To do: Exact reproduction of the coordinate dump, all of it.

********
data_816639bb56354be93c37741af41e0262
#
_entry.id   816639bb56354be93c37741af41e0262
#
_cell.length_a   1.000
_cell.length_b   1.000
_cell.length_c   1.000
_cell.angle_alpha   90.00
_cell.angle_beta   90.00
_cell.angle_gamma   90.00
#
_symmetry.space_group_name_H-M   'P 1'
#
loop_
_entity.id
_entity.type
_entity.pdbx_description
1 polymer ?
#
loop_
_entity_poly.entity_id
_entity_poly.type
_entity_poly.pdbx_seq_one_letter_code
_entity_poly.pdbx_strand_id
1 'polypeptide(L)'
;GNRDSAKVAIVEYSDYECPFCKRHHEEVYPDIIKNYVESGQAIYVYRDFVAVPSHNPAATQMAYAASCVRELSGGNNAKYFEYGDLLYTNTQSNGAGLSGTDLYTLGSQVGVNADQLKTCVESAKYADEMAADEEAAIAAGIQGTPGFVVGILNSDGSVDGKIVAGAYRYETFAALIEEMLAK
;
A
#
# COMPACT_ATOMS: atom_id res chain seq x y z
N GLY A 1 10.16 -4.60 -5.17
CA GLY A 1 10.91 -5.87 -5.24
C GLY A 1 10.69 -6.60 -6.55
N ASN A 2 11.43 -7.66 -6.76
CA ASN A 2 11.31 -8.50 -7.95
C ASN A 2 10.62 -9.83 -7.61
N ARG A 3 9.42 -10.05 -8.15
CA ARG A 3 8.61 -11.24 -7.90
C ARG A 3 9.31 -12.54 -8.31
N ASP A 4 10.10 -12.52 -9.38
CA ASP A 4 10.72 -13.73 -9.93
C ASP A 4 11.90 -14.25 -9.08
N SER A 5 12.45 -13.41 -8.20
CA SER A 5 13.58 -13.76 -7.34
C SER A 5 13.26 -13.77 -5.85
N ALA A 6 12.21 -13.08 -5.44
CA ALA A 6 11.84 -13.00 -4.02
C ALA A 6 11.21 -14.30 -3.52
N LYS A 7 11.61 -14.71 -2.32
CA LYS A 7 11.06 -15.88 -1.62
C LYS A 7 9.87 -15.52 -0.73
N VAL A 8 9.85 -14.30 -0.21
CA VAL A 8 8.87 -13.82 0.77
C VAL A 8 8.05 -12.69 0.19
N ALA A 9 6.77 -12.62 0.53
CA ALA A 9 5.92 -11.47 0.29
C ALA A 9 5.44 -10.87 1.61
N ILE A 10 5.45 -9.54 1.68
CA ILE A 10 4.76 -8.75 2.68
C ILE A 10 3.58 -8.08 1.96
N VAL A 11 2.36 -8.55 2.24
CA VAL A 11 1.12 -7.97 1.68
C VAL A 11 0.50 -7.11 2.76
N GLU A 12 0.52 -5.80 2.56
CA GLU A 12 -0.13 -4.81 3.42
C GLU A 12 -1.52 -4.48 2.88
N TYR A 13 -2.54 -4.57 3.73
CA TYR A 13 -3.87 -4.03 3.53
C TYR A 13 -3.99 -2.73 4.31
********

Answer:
data_816639bb56354be93c37741af41e0262
#
_entry.id   816639bb56354be93c37741af41e0262
#
_cell.length_a   1.000
_cell.length_b   1.000
_cell.length_c   1.000
_cell.angle_alpha   90.00
_cell.angle_beta   90.00
_cell.angle_gamma   90.00
#
_symmetry.space_group_name_H-M   'P 1'
#
loop_
_entity.id
_entity.type
_entity.pdbx_description
1 polymer ?
#
loop_
_entity_poly.entity_id
_entity_poly.type
_entity_poly.pdbx_seq_one_letter_code
_entity_poly.pdbx_strand_id
1 'polypeptide(L)'
;GNRDSAKVAIVEYSDYECPFCKRHHEEVYPDIIKNYVESGQAIYVYRDFVAVPSHNPAATQMAYAASCVRELSGGNNAKYFEYGDLLYTNTQSNGAGLSGTDLYTLGSQVGVNADQLKTCVESAKYADEMAADEEAAIAAGIQGTPGFVVGILNSDGSVDGKIVAGAYRYETFAALIEEMLAK
;
A
#
# COMPACT_ATOMS: atom_id res chain seq x y z
N GLY A 1 10.16 -4.60 -5.17
CA GLY A 1 10.91 -5.87 -5.24
C GLY A 1 10.69 -6.60 -6.55
N ASN A 2 11.43 -7.66 -6.76
CA ASN A 2 11.31 -8.50 -7.95
C ASN A 2 10.62 -9.83 -7.61
N ARG A 3 9.42 -10.05 -8.15
CA ARG A 3 8.61 -11.24 -7.90
C ARG A 3 9.31 -12.54 -8.31
N ASP A 4 10.10 -12.52 -9.38
CA ASP A 4 10.72 -13.73 -9.93
C ASP A 4 11.90 -14.25 -9.08
N SER A 5 12.45 -13.41 -8.20
CA SER A 5 13.58 -13.76 -7.34
C SER A 5 13.26 -13.77 -5.85
N ALA A 6 12.21 -13.08 -5.44
CA ALA A 6 11.84 -13.00 -4.02
C ALA A 6 11.21 -14.30 -3.52
N LYS A 7 11.61 -14.71 -2.32
CA LYS A 7 11.06 -15.88 -1.62
C LYS A 7 9.87 -15.52 -0.73
N VAL A 8 9.85 -14.30 -0.21
CA VAL A 8 8.87 -13.82 0.77
C VAL A 8 8.05 -12.69 0.19
N ALA A 9 6.77 -12.62 0.53
CA ALA A 9 5.92 -11.47 0.29
C ALA A 9 5.44 -10.87 1.61
N ILE A 10 5.45 -9.54 1.68
CA ILE A 10 4.76 -8.75 2.68
C ILE A 10 3.58 -8.08 1.96
N VAL A 11 2.36 -8.55 2.24
CA VAL A 11 1.12 -7.97 1.68
C VAL A 11 0.50 -7.11 2.76
N GLU A 12 0.52 -5.80 2.56
CA GLU A 12 -0.13 -4.81 3.42
C GLU A 12 -1.52 -4.48 2.88
N TYR A 13 -2.54 -4.57 3.73
CA TYR A 13 -3.87 -4.03 3.53
C TYR A 13 -3.99 -2.73 4.31